LeBron James is getting his fourth Most Valuable Player award — and the only mystery left is whether the vote was unanimous.
The Miami Heat star will be introduced Sunday as the award winner, according to a person familiar with the results and who spoke to The Associated Press on condition of anonymity because the league has not publicly announced the result. James will become the fifth player with at least four MVP awards, joining Kareem Abdul-Jabbar, Michael Jordan, Bill Russell and Wilt Chamberlain.
No one has ever swept every first-place vote in the NBA’s MVP balloting. After the season he had, James could be the first.
“I don’t know who else you’d vote for,” Heat forward Chris Bosh said Friday. “No offense to everybody else, but that’s just how good he has played this year.”
James averaged 26.8 points, 8.0 rebounds and 7.3 assists this season, shooting a career-best 56 percent. It was absolutely no surprise that he won the award, and given the timetable for Miami’s next game — the Heat don’t open Eastern Conference semifinal play until Monday night against Brooklyn or Chicago — it had been widely assumed for several days that Sunday would be the day.
“I absolutely have not even thought about it,” James said earlier this week when asked if he considered the weight of winning the award four times in five years. “I have not thought about it, until you just brought it up. I know the history. It would be a unique, unbelievable class I would be a part of, so we’ll see.”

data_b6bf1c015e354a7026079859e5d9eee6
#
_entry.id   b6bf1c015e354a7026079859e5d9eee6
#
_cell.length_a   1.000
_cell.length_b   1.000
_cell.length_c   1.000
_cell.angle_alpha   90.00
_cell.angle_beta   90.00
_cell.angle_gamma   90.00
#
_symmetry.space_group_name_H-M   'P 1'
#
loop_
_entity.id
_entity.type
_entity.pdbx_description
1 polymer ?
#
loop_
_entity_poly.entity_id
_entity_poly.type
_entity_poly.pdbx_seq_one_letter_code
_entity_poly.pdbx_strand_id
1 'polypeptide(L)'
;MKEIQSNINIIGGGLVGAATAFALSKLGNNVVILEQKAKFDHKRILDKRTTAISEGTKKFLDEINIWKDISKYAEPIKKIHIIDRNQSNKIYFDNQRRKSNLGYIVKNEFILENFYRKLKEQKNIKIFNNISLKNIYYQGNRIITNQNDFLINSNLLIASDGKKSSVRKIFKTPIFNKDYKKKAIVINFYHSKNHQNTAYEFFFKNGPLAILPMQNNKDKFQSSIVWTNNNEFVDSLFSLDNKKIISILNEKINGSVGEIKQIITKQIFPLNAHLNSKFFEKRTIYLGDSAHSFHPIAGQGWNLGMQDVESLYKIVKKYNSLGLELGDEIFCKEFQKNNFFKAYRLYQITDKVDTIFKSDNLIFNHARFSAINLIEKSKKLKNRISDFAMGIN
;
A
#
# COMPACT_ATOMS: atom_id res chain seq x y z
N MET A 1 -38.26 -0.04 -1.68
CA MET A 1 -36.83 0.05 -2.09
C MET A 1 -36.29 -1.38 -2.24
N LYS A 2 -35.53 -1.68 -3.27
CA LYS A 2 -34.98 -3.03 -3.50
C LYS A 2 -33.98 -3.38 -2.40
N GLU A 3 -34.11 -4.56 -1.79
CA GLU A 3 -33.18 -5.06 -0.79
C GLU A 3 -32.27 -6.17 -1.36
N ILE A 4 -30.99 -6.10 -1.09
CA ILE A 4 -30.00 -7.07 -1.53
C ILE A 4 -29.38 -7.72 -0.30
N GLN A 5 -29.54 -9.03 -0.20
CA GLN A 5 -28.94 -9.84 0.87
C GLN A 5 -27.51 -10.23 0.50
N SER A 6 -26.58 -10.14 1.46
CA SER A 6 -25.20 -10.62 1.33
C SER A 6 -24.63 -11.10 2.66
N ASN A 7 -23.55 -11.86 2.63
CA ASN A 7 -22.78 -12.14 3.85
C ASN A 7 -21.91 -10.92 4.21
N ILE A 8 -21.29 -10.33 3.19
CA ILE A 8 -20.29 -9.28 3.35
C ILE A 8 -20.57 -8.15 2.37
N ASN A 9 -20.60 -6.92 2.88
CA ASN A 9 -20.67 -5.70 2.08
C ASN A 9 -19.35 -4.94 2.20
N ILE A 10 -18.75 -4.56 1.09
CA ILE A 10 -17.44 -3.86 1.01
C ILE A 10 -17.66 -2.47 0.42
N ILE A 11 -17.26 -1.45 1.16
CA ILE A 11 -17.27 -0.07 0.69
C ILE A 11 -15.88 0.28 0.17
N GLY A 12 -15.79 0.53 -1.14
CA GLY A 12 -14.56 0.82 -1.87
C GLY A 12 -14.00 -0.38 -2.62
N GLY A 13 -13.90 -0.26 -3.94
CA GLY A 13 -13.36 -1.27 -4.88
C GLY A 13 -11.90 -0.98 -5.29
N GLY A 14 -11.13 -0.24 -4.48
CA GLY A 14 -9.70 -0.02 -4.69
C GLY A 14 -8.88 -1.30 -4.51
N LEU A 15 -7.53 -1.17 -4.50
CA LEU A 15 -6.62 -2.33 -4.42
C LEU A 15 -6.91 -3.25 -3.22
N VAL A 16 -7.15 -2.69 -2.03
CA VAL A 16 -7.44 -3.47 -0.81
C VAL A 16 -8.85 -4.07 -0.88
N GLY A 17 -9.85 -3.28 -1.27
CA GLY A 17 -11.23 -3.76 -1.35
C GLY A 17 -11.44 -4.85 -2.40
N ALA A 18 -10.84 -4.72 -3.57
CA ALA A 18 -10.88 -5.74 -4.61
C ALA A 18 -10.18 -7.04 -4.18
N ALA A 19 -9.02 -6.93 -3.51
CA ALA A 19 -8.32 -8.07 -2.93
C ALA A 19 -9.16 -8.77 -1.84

Only Russell had won four MVPs in five years, and only Abdul-Jabbar had gone back-to-back on the award twice.
James won the award in 2009 and 2010, only got four first-place votes in 2011 — his first season with the Heat — then reclaimed the award last season.
“The other day I was sitting there with him, a week or two ago and it dawned on me,” Heat guard Dwyane Wade told the AP. “I said to him, ‘Do you know you’re about to get four MVPs in five years?’ And he’s like, ‘Man, I’m just a kid from Akron.’ He could have gotten five in five. You know how crazy that is? This is crazy.”
The “kid from Akron” is truly entering rarefied air now.
There have been instances of people coming close to sweeping the first-place votes. Shaquille O’Neal got 120 of the 121 top votes cast after the 1999-2000 season, with Allen Iverson getting the lone other one that year. And after the 2003-04 season, Kevin Garnett — then with Minnesota — got 120 of 123 votes, with two going to Jermaine O’Neal and the other to Peja Stojakovic.
James finally got his first NBA championship last season, followed that up by helping the United States win a gold medal at the London Olympics, and then vowed to come back this season even better.
The Heat say he did absolutely that.
“We’re all in unison: We think he has earned it,” Heat coach Erik Spoelstra said. “He has had an even more historic season than last year. The beauty of that, if he does in fact earn it, is the fact that probably most people didn’t necessarily think he could go to a different level, a higher level, after last season. Yet he reinvented himself and showed that he could.”
AP Sports Writer Steven Wine in Miami contributed to this report.
Copyright 2013 The Associated Press.